“I do it very safely by having a purposefully nutritious food day the day before and after,” the “Love Me Like You Do” singer, 33, admitted during a recent interview with The Mirror. “On the fast day, I drink high-grade electrolytes and a LOT of water (plus tea and coffee). Fasting is safe and beneficial unless you are diabetic or have serious health issues. I built my way up to 40-hour fasts over time (started with 12).”
The British songstress later added that while her regimen may seem unhealthy, fasting “is a great way to give your digestive system a break” and her routine was approved by a friend who works in healthcare.
After learning of her extreme dieting methods, fans were quick to criticize the “Hate Me” singer on social media for seemingly promoting dangerous eating habits. “@elliegoulding do you think this is good advice to be giving out to the younger generation, giving them ideas?!” one Twitter user asked. “In a world where everyone thrives [sic] to be perfect, I myself had anorexia when I was younger and to see this actually makes me feel sick! This is not normal.”
Another follower took issue with Goulding’s particular choice of words, tweeting, “Call it ‘fasting’ or ‘reducing’ inflammation’ but this is an eating disorder.”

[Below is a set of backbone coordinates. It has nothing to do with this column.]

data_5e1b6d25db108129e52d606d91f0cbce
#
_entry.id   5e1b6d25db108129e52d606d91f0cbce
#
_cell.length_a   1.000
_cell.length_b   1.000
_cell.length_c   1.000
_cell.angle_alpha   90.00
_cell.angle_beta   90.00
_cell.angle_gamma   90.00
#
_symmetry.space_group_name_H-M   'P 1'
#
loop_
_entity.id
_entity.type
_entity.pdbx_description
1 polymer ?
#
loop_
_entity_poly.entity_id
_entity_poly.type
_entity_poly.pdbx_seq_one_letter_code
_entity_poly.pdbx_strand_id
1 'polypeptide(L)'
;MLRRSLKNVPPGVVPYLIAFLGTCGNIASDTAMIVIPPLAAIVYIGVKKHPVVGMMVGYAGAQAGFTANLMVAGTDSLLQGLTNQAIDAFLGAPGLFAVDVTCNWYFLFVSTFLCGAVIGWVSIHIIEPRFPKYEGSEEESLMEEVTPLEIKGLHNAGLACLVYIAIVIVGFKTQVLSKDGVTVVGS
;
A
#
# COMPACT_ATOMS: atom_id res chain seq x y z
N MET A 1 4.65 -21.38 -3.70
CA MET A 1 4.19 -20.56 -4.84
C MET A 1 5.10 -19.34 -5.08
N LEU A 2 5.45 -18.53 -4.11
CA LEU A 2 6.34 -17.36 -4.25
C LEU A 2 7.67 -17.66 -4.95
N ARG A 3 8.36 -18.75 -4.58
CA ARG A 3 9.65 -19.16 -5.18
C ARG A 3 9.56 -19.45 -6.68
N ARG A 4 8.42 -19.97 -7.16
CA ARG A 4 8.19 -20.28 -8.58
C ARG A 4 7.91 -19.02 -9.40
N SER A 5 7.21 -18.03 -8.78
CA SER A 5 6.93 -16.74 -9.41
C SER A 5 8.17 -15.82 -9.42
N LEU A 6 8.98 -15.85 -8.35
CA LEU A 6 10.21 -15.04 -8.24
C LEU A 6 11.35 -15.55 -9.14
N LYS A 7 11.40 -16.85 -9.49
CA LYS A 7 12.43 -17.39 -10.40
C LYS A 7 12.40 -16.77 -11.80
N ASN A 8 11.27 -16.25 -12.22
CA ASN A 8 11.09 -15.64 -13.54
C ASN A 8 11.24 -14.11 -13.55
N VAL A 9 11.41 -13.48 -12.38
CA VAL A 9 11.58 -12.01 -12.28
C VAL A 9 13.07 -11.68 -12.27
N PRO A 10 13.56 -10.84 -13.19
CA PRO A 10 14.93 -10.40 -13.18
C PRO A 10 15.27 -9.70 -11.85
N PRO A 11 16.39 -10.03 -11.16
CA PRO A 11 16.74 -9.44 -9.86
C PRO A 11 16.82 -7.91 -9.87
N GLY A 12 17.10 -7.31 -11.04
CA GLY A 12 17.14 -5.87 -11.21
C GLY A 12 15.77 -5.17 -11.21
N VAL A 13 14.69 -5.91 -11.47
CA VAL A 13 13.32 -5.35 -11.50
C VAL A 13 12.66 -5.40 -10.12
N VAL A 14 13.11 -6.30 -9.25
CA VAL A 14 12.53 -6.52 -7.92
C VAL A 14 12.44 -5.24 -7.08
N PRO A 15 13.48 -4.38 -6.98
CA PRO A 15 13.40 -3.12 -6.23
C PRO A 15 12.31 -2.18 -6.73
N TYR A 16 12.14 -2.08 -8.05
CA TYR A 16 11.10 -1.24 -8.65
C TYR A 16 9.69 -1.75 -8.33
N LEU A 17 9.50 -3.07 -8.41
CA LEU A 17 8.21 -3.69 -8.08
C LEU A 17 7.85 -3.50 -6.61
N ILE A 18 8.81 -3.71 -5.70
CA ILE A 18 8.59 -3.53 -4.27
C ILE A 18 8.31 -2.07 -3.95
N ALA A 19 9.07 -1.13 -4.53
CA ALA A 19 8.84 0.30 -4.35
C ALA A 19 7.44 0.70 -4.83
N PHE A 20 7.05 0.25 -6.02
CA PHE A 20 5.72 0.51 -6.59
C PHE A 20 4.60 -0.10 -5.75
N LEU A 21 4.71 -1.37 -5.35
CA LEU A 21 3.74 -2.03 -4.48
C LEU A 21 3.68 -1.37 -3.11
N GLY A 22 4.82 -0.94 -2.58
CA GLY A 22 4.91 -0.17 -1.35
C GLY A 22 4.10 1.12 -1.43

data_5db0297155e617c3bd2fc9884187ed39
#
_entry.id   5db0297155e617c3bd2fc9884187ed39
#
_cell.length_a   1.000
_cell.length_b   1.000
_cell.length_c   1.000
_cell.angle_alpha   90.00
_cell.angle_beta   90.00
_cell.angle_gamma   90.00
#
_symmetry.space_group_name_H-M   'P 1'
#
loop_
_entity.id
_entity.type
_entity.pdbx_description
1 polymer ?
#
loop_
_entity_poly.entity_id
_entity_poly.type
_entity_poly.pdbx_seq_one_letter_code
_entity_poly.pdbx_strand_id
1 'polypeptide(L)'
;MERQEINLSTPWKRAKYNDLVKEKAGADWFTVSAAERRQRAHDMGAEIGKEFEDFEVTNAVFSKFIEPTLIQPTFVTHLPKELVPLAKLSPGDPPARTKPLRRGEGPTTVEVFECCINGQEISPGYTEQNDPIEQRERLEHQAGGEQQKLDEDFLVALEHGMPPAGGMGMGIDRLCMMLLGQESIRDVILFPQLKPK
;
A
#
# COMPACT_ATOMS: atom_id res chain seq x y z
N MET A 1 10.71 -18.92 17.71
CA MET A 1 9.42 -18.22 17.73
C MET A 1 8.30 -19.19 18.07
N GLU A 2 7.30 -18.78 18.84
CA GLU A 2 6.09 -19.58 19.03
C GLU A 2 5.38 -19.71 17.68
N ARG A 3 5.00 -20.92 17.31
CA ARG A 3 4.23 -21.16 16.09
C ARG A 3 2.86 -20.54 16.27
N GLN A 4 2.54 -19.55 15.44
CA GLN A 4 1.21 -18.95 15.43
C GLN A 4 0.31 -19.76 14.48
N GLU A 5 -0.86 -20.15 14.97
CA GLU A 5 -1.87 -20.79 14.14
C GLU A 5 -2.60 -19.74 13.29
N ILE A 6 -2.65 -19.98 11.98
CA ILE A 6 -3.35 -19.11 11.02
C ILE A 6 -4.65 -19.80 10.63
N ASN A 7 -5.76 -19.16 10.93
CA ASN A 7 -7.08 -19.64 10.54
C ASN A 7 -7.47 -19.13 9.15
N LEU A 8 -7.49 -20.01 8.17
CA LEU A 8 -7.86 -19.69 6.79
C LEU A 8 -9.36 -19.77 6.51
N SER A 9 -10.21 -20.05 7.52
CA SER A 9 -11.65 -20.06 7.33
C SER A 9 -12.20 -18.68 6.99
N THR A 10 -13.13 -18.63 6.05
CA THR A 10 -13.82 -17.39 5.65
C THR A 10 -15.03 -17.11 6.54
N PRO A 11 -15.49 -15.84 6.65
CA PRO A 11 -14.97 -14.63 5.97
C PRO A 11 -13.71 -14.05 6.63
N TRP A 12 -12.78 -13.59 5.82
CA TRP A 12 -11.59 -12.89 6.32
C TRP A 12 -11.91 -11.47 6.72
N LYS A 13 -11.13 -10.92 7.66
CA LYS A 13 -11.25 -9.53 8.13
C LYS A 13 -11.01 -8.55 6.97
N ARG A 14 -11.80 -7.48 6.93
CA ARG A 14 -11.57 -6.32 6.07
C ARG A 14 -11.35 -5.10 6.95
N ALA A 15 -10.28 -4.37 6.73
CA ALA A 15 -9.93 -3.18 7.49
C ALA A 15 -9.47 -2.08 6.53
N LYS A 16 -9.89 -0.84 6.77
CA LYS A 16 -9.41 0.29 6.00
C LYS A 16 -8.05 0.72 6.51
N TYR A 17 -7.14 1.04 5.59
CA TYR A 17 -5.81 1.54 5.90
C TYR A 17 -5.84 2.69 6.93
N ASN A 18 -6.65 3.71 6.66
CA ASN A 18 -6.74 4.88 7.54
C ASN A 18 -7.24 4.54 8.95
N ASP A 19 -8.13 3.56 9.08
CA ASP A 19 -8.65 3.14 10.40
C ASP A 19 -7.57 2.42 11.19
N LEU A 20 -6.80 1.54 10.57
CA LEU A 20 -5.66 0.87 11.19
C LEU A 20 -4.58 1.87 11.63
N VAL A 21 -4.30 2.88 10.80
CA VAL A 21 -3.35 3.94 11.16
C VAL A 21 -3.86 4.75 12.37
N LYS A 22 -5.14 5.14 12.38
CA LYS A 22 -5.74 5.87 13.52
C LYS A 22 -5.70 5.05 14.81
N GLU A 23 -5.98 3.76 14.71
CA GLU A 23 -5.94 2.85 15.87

Despite the backlash, the Grammy nominee proudly defended her tactics. “I eat a seriously huge amount and exercise regularly,” she wrote via Twitter. “I’m super healthy, I drink sometimes, eat whatever I want, and then I fast for one day a week. It is not starving myself. As far as people in the spotlight go I consider myself a good role model x.”
In a separate tweet, Goulding clarified that she wasn’t giving her fans advice. “Was asked about my health and fitness during an interview, and consider fasting for one day (plus the night- when I’m asleep) part of that,” she explained. “I do it safely and am incredibly fit and healthy.”
Earlier this year, the musician claimed that she was recovering from a “gym addiction” that made her feel like she had to exercise “every single day.”
“I don’t know whether it was a survival thing, because touring was so tiring, so hard, really taxing on your body and your mental health,” she told The Sun in March. “I felt as though it was a survival instinct to be working out all the time … But when it got to the point where I was skipping the studio and skipping writing sessions to go to the gym, that was when it just wasn’t worth it.”
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